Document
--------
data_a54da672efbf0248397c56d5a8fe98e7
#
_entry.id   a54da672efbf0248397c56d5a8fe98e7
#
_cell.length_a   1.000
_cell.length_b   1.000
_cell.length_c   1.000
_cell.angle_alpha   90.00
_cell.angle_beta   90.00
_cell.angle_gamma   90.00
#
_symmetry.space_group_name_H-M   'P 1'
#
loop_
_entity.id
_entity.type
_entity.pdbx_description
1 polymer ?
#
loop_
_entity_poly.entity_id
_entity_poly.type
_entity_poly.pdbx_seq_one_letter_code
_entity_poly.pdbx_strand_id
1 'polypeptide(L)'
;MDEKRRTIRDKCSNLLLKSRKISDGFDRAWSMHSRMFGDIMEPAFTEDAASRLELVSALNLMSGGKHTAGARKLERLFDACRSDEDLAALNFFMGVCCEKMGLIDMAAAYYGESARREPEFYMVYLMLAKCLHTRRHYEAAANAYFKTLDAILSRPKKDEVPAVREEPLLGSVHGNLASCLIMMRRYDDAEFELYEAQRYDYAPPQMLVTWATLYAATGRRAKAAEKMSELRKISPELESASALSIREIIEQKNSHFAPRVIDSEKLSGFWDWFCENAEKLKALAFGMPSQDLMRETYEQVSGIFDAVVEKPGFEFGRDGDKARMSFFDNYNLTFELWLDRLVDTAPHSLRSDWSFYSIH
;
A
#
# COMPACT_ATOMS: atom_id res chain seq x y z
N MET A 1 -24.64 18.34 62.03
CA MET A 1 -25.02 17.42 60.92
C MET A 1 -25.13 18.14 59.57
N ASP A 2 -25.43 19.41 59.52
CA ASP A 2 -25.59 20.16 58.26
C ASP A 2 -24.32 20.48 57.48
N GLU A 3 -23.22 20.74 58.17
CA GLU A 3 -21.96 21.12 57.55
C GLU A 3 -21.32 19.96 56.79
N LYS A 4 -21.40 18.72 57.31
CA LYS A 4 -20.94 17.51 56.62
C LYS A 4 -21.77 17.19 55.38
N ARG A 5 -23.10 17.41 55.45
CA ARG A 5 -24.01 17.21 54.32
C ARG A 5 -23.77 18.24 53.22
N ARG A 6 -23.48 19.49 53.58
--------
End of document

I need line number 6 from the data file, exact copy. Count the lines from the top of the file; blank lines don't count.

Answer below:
_cell.length_b   1.000